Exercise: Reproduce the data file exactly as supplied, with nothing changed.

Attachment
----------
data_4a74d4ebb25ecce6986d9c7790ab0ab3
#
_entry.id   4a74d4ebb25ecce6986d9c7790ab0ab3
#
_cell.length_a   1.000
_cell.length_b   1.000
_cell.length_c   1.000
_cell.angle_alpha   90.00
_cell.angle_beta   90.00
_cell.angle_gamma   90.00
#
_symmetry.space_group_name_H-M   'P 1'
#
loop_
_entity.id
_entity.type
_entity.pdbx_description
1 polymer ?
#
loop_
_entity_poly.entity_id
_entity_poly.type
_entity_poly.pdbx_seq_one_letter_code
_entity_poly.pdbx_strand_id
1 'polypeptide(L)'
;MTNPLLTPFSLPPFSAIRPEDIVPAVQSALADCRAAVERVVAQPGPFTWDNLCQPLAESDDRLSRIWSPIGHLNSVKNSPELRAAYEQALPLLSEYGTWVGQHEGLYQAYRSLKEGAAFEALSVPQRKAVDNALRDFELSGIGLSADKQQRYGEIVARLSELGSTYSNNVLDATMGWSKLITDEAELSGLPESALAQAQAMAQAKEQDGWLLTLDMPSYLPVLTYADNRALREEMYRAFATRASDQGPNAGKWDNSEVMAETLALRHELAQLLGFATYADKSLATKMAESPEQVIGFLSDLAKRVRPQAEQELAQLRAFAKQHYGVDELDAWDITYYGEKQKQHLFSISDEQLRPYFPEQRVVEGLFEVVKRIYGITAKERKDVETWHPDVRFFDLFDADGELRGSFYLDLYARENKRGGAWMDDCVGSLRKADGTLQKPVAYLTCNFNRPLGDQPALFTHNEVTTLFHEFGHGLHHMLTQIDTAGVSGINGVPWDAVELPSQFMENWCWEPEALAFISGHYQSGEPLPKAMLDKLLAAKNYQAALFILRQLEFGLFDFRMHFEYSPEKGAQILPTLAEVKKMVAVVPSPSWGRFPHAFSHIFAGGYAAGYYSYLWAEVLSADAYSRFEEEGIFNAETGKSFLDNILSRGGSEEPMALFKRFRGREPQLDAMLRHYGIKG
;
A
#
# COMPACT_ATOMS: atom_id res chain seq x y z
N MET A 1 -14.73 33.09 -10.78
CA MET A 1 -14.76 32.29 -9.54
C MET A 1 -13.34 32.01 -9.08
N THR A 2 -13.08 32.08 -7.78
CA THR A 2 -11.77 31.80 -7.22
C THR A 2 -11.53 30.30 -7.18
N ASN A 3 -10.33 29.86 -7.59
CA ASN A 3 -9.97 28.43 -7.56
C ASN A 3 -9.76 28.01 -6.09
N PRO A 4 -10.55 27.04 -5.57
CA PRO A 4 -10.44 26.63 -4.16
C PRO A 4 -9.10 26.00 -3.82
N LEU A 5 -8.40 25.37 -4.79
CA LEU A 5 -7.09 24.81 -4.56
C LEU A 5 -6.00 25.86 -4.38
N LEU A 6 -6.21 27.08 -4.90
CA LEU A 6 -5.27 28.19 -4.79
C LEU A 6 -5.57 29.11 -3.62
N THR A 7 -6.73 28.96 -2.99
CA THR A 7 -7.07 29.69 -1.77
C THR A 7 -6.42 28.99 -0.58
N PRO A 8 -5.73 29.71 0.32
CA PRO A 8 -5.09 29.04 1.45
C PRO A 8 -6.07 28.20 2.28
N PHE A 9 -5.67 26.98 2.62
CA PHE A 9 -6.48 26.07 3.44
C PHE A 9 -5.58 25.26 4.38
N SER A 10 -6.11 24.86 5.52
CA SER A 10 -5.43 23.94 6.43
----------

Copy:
data_4a74d4ebb25ecce6986d9c7790ab0ab3
#
_entry.id   4a74d4ebb25ecce6986d9c7790ab0ab3
#
_cell.length_a   1.000
_cell.length_b   1.000
_cell.length_c   1.000
_cell.angle_alpha   90.00
_cell.angle_beta   90.00
_cell.angle_gamma   90.00
#
_symmetry.space_group_name_H-M   'P 1'
#
loop_
_entity.id
_entity.type
_entity.pdbx_description
1 polymer ?
#
loop_
_entity_poly.entity_id
_entity_poly.type
_entity_poly.pdbx_seq_one_letter_code
_entity_poly.pdbx_strand_id
1 'polypeptide(L)'
;MTNPLLTPFSLPPFSAIRPEDIVPAVQSALADCRAAVERVVAQPGPFTWDNLCQPLAESDDRLSRIWSPIGHLNSVKNSPELRAAYEQALPLLSEYGTWVGQHEGLYQAYRSLKEGAAFEALSVPQRKAVDNALRDFELSGIGLSADKQQRYGEIVARLSELGSTYSNNVLDATMGWSKLITDEAELSGLPESALAQAQAMAQAKEQDGWLLTLDMPSYLPVLTYADNRALREEMYRAFATRASDQGPNAGKWDNSEVMAETLALRHELAQLLGFATYADKSLATKMAESPEQVIGFLSDLAKRVRPQAEQELAQLRAFAKQHYGVDELDAWDITYYGEKQKQHLFSISDEQLRPYFPEQRVVEGLFEVVKRIYGITAKERKDVETWHPDVRFFDLFDADGELRGSFYLDLYARENKRGGAWMDDCVGSLRKADGTLQKPVAYLTCNFNRPLGDQPALFTHNEVTTLFHEFGHGLHHMLTQIDTAGVSGINGVPWDAVELPSQFMENWCWEPEALAFISGHYQSGEPLPKAMLDKLLAAKNYQAALFILRQLEFGLFDFRMHFEYSPEKGAQILPTLAEVKKMVAVVPSPSWGRFPHAFSHIFAGGYAAGYYSYLWAEVLSADAYSRFEEEGIFNAETGKSFLDNILSRGGSEEPMALFKRFRGREPQLDAMLRHYGIKG
;
A
#
# COMPACT_ATOMS: atom_id res chain seq x y z
N MET A 1 -14.73 33.09 -10.78
CA MET A 1 -14.76 32.29 -9.54
C MET A 1 -13.34 32.01 -9.08
N THR A 2 -13.08 32.08 -7.78
CA THR A 2 -11.77 31.80 -7.22
C THR A 2 -11.53 30.30 -7.18
N ASN A 3 -10.33 29.86 -7.59
CA ASN A 3 -9.97 28.43 -7.56
C ASN A 3 -9.76 28.01 -6.09
N PRO A 4 -10.55 27.04 -5.57
CA PRO A 4 -10.44 26.63 -4.16
C PRO A 4 -9.10 26.00 -3.82
N LEU A 5 -8.40 25.37 -4.79
CA LEU A 5 -7.09 24.81 -4.56
C LEU A 5 -6.00 25.86 -4.38
N LEU A 6 -6.21 27.08 -4.90
CA LEU A 6 -5.27 28.19 -4.79
C LEU A 6 -5.57 29.11 -3.62
N THR A 7 -6.73 28.96 -2.99
CA THR A 7 -7.07 29.69 -1.77
C THR A 7 -6.42 28.99 -0.58
N PRO A 8 -5.73 29.71 0.32
CA PRO A 8 -5.09 29.04 1.45
C PRO A 8 -6.07 28.20 2.28
N PHE A 9 -5.67 26.98 2.62
CA PHE A 9 -6.48 26.07 3.44
C PHE A 9 -5.58 25.26 4.38
N SER A 10 -6.11 24.86 5.52
CA SER A 10 -5.43 23.94 6.43